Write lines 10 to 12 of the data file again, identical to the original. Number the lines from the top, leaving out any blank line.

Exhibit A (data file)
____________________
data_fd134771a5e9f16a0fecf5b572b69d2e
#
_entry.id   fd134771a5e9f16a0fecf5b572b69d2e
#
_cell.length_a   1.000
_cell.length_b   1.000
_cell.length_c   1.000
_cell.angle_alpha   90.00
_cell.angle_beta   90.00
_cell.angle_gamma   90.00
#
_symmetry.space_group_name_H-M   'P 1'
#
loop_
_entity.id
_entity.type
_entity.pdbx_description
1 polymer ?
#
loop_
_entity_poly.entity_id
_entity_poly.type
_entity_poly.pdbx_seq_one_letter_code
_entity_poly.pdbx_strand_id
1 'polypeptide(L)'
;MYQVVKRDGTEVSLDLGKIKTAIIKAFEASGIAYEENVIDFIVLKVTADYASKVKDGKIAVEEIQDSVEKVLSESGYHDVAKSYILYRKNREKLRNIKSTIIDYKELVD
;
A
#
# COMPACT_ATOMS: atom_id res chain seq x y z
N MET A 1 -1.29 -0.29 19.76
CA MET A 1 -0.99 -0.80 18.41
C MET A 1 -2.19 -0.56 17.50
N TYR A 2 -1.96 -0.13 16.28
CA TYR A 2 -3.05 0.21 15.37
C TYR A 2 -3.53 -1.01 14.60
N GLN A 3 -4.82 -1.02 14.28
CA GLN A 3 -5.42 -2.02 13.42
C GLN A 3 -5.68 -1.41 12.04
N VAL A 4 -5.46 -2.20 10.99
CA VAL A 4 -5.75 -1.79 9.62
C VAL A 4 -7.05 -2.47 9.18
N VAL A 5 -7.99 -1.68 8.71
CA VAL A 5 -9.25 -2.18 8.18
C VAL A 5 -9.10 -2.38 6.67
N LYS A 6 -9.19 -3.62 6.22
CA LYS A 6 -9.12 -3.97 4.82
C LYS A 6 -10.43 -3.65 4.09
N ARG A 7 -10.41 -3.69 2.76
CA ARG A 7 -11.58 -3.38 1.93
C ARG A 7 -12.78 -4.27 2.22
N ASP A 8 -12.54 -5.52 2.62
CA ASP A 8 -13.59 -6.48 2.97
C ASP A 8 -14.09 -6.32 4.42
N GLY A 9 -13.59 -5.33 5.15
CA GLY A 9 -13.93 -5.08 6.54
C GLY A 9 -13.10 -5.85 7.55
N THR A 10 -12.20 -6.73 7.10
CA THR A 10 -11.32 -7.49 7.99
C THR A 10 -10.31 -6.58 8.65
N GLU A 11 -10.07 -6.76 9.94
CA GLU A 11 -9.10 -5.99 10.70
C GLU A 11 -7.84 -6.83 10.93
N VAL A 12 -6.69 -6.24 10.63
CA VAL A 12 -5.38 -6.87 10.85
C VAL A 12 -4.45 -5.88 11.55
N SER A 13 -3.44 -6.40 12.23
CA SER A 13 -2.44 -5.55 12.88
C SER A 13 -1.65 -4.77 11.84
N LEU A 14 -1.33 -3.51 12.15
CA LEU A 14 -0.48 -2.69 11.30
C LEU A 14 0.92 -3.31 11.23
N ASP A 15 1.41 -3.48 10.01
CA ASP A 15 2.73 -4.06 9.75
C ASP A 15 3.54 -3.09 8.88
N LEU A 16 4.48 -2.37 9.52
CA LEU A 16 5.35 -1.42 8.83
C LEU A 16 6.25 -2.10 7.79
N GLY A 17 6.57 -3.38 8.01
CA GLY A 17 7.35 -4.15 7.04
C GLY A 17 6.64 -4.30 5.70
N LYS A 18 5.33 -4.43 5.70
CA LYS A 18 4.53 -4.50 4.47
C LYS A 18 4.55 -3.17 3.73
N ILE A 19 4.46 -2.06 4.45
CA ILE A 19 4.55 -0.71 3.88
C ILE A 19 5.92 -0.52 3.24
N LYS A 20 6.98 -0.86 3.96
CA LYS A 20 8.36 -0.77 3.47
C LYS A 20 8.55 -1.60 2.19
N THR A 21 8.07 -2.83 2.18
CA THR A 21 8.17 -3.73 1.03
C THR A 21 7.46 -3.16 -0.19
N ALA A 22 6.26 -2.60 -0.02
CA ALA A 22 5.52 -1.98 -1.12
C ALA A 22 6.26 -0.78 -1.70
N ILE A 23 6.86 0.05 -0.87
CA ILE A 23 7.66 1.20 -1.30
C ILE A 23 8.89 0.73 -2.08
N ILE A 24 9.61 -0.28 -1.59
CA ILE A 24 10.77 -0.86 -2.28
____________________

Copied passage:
_cell.angle_gamma   90.00
#
_symmetry.space_group_name_H-M   'P 1'